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    Re: Sextant Error and Whole Horizon Mirrors
    From: Bruce Stark
    Date: 2002 Jul 11, 11:41 EDT

    Aubrey-
    
    That's great! I wouldn't have believed they were making inverting 'scopes for
    sextants that recently. No doubt a good deal of experience is required, but
    those who used them liked them. Lewis and Clark preferred the inverting
    telescope.
    
    What follows is from a 1796 Moore's New Practical Navigator. For the
    convenience of the modern reader I've gotten rid of the S's that look like
    F's, typing "sextant" instead of "fextant", "sun" instead of "fun", etc.
    Here's what Moore had to say:
    
    "The method of doing this is, making observations of angles as much above 90�
    as possible, using the inverted telescope: in doing of which the wires in the
    focus of the eye-glass must be first placed parallel to the plane of the
    sextant, after which bring the sun and moon into very nice contact, on the
    centre of the wire nearest the sextant, taking care that the index is not the
    least moved, then direct the telescope in an instant so that the images may
    appear in the centre of the outer wire which is farthest from the sextant,
    and if the contact appear the same at this wire, the axis of the telescope in
    parallel to the plane of the sextant; on the contrary, if the limbs of the
    objects appear to separate at the wire which is farthest from the sextant, it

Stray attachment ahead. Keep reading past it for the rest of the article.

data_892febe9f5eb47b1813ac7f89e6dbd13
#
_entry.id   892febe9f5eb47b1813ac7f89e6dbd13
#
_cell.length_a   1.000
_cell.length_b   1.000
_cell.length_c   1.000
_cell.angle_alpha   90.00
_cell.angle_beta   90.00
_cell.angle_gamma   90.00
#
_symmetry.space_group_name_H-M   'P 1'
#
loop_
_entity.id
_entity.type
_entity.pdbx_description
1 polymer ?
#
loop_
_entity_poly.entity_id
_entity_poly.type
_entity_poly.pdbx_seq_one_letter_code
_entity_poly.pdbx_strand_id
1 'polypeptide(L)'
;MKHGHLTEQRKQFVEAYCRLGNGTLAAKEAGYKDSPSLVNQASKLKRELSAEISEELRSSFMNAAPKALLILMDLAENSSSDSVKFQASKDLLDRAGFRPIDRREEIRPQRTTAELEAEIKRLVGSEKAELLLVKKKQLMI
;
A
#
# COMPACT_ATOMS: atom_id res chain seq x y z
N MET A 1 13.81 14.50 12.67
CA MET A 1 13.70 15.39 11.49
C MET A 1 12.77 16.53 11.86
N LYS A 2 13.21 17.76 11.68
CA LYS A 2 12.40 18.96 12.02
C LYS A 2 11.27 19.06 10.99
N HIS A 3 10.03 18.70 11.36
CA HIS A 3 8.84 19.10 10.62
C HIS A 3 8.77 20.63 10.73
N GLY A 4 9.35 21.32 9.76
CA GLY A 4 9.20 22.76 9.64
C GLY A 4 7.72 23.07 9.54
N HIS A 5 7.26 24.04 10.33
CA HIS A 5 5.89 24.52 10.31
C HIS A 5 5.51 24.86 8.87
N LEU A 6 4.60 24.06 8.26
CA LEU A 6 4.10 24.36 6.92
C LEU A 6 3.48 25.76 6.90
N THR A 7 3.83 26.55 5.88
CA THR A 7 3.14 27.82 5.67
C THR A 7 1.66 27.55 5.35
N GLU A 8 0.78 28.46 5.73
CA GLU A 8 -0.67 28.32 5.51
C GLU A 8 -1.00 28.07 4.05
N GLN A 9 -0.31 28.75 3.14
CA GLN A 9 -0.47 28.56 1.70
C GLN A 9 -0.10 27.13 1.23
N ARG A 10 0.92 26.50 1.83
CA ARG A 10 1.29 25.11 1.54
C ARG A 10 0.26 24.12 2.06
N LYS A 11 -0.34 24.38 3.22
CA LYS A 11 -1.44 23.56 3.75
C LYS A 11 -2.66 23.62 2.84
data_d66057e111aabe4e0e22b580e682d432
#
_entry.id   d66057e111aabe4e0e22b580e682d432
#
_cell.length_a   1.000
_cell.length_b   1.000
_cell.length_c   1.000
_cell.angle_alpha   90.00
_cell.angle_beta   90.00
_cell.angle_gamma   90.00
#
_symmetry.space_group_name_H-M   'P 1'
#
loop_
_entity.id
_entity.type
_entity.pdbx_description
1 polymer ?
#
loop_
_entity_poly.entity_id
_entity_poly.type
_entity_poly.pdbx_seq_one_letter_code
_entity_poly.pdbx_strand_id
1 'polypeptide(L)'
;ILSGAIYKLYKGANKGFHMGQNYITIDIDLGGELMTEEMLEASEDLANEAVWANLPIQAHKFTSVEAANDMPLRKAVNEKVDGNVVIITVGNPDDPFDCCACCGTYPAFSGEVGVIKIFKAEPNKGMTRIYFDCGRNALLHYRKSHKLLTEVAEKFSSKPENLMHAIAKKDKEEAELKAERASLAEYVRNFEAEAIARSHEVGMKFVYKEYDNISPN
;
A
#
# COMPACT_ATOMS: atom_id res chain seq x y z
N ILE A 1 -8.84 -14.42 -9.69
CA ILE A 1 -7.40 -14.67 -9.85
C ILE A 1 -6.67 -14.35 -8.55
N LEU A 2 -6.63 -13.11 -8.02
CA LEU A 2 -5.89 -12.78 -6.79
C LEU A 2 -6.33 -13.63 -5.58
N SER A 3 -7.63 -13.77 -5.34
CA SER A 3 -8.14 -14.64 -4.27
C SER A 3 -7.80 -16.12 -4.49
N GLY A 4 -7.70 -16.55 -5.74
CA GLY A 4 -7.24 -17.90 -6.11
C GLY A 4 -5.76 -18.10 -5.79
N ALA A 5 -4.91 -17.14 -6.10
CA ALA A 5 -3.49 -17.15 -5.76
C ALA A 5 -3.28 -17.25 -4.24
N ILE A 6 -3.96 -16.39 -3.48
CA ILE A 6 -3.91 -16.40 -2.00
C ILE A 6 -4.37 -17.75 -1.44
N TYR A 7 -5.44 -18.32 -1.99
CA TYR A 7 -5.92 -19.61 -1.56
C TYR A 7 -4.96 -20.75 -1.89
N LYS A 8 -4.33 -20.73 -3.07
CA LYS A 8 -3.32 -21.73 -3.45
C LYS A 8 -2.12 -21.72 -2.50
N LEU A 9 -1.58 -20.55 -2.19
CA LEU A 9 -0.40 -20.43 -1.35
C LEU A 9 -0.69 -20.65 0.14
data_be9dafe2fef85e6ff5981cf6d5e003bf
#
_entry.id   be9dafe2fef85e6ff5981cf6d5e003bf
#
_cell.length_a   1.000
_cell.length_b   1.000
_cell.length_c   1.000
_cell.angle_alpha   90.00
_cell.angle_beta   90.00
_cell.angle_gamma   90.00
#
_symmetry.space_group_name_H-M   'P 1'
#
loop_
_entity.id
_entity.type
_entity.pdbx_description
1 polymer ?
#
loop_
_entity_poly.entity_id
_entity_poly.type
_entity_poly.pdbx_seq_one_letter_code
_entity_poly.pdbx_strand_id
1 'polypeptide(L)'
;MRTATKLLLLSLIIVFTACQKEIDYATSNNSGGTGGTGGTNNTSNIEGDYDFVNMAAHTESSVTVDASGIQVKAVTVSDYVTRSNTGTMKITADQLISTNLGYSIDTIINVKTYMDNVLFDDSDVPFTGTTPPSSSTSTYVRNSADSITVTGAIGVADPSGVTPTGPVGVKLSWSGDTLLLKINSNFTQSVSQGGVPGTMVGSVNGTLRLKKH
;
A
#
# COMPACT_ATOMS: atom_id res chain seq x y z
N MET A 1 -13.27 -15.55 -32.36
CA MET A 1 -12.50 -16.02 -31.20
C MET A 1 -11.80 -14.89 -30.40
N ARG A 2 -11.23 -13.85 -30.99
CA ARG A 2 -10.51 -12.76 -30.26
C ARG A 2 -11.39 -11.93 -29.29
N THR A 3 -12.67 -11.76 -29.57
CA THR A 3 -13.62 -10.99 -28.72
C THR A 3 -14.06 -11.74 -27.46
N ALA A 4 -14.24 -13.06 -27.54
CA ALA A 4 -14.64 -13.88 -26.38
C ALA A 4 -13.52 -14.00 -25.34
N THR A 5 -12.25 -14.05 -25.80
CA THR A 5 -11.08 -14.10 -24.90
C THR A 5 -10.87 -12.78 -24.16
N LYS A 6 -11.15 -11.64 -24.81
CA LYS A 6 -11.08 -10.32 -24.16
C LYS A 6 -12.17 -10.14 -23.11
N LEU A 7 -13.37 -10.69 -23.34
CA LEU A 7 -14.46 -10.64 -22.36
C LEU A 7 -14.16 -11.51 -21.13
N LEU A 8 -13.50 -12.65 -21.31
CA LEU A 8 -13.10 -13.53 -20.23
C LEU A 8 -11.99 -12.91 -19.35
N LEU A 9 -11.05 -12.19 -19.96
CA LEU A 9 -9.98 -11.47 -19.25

is plain the object-end of telescope is too far from the plane of the
    sextant, and must be corrected by turning one of the two screws of the ring
    into which the telescope is screwed and fixed, having previously unturned the
    other screw.
    
    "If the limbs of the images overtop each other at the aforesaid wire, it
    shews that the object-end of the telescope is too near the plane of the
    instrument, and consequently must be brought parallel, by means of the
    screws, and this method must be pursued until the distance of objects are
    found perfectly the same at each wire, which stands equi-distant from the
    centre of the telescope and parallel to each other, in which case the axis of
    the telescope will be exactly parallel to the plane of the sextant, and then
    you may proceed to measure the angles for the observations, observing to
    bring the limbs of the objects in exact contact, in the centre between the
    two wires before-mentioned."
    
    Enjoy your sextant!
    
    Bruce
    
    
    

       
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